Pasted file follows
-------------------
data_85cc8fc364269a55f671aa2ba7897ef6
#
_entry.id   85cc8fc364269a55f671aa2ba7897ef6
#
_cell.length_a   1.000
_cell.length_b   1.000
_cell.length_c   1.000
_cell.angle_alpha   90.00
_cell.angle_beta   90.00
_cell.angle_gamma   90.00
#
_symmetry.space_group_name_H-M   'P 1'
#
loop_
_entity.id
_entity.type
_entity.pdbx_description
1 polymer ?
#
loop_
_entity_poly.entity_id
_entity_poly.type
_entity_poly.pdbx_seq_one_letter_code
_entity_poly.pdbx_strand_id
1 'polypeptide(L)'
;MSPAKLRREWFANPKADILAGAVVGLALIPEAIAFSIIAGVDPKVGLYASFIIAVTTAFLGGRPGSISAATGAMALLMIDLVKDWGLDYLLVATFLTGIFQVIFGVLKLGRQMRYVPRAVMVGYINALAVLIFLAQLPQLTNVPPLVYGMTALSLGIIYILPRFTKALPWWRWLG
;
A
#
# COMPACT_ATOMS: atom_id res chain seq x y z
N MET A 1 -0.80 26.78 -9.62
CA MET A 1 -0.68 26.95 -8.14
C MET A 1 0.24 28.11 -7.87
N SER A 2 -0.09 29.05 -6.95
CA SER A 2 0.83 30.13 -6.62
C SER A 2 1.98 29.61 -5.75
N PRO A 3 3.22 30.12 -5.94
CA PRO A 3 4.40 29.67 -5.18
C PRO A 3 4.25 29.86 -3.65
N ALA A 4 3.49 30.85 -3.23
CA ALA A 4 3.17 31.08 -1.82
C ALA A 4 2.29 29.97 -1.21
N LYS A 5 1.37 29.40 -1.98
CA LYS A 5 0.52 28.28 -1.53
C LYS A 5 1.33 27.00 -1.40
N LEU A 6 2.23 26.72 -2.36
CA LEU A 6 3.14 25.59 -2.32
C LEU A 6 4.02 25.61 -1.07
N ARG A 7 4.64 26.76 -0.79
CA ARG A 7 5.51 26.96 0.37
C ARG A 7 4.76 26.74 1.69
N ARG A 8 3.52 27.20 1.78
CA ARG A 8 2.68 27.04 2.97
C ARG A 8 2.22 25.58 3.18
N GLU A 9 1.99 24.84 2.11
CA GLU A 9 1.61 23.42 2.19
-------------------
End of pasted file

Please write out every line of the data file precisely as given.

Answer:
data_85cc8fc364269a55f671aa2ba7897ef6
#
_entry.id   85cc8fc364269a55f671aa2ba7897ef6
#
_cell.length_a   1.000
_cell.length_b   1.000
_cell.length_c   1.000
_cell.angle_alpha   90.00
_cell.angle_beta   90.00
_cell.angle_gamma   90.00
#
_symmetry.space_group_name_H-M   'P 1'
#
loop_
_entity.id
_entity.type
_entity.pdbx_description
1 polymer ?
#
loop_
_entity_poly.entity_id
_entity_poly.type
_entity_poly.pdbx_seq_one_letter_code
_entity_poly.pdbx_strand_id
1 'polypeptide(L)'
;MSPAKLRREWFANPKADILAGAVVGLALIPEAIAFSIIAGVDPKVGLYASFIIAVTTAFLGGRPGSISAATGAMALLMIDLVKDWGLDYLLVATFLTGIFQVIFGVLKLGRQMRYVPRAVMVGYINALAVLIFLAQLPQLTNVPPLVYGMTALSLGIIYILPRFTKALPWWRWLG
;
A
#
# COMPACT_ATOMS: atom_id res chain seq x y z
N MET A 1 -0.80 26.78 -9.62
CA MET A 1 -0.68 26.95 -8.14
C MET A 1 0.24 28.11 -7.87
N SER A 2 -0.09 29.05 -6.95
CA SER A 2 0.83 30.13 -6.62
C SER A 2 1.98 29.61 -5.75
N PRO A 3 3.22 30.12 -5.94
CA PRO A 3 4.40 29.67 -5.18
C PRO A 3 4.25 29.86 -3.65
N ALA A 4 3.49 30.85 -3.23
CA ALA A 4 3.17 31.08 -1.82
C ALA A 4 2.29 29.97 -1.21
N LYS A 5 1.37 29.40 -1.98
CA LYS A 5 0.52 28.28 -1.53
C LYS A 5 1.33 27.00 -1.40
N LEU A 6 2.23 26.72 -2.36
CA LEU A 6 3.14 25.59 -2.32
C LEU A 6 4.02 25.61 -1.07
N ARG A 7 4.64 26.76 -0.79
CA ARG A 7 5.51 26.96 0.37
C ARG A 7 4.76 26.74 1.69
N ARG A 8 3.52 27.20 1.78
CA ARG A 8 2.68 27.04 2.97
C ARG A 8 2.22 25.58 3.18
N GLU A 9 1.99 24.84 2.11
CA GLU A 9 1.61 23.42 2.19